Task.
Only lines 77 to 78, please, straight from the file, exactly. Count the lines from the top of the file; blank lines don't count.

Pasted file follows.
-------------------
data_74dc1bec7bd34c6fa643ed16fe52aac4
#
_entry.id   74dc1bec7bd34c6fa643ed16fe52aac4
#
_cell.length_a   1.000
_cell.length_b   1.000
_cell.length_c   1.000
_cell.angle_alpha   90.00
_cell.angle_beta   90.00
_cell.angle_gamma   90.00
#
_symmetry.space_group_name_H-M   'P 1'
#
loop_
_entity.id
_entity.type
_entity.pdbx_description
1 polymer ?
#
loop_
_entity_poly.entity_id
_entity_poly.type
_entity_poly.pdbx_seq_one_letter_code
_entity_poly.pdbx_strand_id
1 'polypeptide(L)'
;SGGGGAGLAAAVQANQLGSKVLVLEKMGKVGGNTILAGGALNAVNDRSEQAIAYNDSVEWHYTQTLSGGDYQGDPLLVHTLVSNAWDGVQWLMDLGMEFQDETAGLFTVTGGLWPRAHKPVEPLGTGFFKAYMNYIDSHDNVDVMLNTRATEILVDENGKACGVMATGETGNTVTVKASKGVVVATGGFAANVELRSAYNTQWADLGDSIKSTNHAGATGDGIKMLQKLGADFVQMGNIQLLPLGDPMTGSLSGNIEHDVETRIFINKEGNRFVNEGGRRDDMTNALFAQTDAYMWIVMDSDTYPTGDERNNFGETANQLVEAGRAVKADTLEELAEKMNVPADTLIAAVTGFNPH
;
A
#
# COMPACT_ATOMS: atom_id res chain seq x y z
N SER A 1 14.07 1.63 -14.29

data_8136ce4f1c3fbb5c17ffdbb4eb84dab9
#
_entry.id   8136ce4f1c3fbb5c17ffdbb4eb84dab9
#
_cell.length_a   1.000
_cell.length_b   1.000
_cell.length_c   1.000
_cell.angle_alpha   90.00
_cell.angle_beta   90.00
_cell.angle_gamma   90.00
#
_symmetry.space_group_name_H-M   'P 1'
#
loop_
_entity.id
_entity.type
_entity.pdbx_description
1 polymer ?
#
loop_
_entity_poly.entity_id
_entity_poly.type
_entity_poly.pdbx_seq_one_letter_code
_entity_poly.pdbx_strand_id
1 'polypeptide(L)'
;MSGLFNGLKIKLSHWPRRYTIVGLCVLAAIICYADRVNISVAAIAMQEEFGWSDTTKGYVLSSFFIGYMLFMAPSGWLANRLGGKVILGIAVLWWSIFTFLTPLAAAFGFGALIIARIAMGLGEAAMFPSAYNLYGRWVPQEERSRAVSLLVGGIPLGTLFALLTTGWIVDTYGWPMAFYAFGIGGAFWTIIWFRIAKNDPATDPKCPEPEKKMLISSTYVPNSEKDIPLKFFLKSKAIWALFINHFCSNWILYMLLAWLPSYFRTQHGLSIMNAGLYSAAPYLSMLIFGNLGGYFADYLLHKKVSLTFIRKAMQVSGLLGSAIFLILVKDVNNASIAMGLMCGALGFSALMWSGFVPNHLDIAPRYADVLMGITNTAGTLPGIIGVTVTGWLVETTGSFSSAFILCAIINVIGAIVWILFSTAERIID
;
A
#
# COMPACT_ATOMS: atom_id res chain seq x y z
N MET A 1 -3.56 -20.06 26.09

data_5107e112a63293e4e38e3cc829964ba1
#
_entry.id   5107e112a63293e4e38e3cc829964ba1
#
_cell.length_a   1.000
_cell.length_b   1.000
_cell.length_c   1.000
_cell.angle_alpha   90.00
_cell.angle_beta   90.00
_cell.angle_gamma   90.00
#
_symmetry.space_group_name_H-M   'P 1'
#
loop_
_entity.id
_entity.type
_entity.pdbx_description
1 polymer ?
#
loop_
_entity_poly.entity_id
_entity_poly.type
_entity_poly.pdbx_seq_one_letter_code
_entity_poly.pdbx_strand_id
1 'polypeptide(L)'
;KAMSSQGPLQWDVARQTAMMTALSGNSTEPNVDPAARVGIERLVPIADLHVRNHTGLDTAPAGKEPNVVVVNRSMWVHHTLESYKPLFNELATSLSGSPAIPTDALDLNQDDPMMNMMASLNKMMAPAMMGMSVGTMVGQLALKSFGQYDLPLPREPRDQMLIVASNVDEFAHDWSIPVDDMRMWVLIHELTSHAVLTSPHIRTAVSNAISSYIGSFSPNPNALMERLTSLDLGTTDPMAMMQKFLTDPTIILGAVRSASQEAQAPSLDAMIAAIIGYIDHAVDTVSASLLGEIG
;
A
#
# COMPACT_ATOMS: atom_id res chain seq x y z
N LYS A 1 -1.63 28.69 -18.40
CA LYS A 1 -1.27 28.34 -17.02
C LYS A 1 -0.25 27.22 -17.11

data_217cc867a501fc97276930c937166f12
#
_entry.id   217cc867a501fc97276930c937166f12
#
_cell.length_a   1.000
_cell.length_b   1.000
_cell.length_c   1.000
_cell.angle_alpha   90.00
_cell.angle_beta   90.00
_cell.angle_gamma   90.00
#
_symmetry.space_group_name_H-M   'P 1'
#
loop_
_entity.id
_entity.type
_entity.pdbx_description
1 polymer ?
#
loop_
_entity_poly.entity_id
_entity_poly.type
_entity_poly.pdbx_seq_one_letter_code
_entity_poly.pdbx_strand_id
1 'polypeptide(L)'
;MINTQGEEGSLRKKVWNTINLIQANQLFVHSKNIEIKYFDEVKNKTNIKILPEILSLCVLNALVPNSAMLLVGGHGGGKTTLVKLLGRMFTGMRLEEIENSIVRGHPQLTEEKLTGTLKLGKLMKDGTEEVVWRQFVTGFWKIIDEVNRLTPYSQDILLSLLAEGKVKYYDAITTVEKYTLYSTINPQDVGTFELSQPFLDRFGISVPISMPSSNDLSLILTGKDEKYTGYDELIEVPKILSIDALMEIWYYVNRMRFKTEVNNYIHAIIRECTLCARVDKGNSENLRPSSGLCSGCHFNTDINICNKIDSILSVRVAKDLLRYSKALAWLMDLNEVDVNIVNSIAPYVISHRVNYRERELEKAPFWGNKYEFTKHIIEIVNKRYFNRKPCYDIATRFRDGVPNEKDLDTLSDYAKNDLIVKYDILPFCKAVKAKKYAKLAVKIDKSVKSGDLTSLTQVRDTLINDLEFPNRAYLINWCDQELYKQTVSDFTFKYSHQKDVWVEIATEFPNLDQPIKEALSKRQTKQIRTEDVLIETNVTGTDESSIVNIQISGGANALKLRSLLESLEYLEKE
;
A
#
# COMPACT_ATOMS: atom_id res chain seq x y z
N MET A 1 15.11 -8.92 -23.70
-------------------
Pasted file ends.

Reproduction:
_entity.id
_entity.type